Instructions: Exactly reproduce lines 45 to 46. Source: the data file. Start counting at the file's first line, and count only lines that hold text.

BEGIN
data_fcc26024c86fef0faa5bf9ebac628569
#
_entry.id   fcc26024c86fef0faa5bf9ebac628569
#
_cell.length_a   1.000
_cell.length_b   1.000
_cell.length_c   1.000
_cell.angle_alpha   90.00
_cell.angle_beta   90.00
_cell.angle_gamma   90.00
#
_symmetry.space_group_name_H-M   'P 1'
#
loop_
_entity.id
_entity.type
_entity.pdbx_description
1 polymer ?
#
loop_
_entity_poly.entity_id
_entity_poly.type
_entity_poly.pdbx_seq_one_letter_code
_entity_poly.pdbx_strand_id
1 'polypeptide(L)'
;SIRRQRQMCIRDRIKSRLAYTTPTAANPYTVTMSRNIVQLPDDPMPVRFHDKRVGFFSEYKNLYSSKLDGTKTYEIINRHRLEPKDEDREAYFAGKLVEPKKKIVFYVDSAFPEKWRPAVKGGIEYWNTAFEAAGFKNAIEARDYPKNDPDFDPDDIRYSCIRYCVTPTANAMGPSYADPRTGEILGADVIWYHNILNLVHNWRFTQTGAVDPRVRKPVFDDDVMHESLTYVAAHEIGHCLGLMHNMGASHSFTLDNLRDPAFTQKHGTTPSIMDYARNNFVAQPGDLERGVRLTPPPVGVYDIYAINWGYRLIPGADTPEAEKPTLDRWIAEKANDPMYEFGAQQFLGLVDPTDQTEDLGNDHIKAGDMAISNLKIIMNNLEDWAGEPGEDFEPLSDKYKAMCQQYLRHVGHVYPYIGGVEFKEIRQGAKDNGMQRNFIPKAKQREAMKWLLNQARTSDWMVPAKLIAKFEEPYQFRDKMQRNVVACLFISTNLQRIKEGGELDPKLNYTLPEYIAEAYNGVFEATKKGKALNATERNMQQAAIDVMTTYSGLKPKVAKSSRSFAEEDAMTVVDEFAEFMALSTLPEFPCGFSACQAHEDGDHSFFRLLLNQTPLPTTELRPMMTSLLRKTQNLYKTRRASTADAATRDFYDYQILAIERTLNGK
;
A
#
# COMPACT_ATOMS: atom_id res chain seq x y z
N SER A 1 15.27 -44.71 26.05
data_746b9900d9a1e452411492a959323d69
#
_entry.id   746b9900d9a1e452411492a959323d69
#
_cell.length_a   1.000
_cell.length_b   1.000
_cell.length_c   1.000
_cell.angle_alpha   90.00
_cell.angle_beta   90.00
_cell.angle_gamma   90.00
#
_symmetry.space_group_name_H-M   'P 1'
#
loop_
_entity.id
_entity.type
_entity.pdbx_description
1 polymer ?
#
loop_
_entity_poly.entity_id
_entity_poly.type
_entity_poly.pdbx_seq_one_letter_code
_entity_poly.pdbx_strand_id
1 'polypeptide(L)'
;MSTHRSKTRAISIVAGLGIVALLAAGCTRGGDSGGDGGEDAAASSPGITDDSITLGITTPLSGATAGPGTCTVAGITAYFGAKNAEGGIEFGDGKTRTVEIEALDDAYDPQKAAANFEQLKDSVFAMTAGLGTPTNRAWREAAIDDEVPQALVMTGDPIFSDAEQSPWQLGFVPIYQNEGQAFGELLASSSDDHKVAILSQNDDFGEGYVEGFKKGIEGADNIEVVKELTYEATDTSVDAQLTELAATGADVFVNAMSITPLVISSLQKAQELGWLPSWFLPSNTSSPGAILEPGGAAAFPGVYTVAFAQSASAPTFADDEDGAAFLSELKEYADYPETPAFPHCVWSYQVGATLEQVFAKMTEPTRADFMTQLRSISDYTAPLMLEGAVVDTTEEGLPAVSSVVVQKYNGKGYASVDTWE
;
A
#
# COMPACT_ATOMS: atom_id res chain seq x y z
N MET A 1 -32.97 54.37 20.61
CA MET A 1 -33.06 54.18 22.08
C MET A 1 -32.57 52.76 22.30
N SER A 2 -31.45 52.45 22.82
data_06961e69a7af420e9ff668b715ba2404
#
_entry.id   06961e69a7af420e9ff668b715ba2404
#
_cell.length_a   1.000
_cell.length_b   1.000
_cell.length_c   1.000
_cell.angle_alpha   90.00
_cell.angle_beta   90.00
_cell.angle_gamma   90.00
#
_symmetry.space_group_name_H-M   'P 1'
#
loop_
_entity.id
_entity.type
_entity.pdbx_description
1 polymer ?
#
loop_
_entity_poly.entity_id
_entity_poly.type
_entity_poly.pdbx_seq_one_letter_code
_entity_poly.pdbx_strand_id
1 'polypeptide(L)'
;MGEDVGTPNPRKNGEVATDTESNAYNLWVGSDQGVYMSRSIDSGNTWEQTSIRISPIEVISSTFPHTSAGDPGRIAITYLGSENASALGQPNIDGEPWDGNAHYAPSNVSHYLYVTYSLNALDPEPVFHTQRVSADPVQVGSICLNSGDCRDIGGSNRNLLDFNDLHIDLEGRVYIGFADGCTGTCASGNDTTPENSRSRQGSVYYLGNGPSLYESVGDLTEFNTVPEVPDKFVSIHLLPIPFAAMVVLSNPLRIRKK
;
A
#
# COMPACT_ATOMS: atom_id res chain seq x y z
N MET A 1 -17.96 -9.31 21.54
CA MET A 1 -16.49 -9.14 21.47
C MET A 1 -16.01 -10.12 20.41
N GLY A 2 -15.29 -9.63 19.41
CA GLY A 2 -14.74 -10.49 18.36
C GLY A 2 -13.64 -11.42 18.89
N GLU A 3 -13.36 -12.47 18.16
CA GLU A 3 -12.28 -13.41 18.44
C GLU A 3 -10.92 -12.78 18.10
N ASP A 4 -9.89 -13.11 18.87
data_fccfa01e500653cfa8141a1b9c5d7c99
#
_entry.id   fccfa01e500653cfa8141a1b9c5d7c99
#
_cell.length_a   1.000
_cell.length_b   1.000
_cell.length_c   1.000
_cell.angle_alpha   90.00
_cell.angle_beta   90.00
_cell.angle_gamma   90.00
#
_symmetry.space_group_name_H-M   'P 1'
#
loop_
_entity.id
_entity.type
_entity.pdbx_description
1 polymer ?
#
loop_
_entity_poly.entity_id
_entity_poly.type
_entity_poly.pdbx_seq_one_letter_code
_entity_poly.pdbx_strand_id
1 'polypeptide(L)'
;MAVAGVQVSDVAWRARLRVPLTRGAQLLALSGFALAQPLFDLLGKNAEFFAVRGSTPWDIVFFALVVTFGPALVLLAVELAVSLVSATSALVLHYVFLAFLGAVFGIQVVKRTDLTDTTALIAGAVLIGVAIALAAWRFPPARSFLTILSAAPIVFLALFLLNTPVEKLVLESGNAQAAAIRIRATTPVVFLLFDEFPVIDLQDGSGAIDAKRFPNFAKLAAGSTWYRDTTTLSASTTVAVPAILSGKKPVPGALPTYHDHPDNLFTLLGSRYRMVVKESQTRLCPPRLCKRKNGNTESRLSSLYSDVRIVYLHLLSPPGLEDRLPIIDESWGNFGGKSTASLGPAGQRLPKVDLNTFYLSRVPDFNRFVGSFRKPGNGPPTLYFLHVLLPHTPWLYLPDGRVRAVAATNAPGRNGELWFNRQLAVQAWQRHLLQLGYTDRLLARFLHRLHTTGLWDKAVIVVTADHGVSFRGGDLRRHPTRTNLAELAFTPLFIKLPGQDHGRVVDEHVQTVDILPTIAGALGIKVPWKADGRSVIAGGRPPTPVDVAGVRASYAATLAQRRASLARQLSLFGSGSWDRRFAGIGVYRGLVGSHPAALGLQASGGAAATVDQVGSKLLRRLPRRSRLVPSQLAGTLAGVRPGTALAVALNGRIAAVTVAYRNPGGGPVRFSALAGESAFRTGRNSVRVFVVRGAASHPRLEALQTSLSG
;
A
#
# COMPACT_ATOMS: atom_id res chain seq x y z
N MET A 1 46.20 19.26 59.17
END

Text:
loop_
_entity.id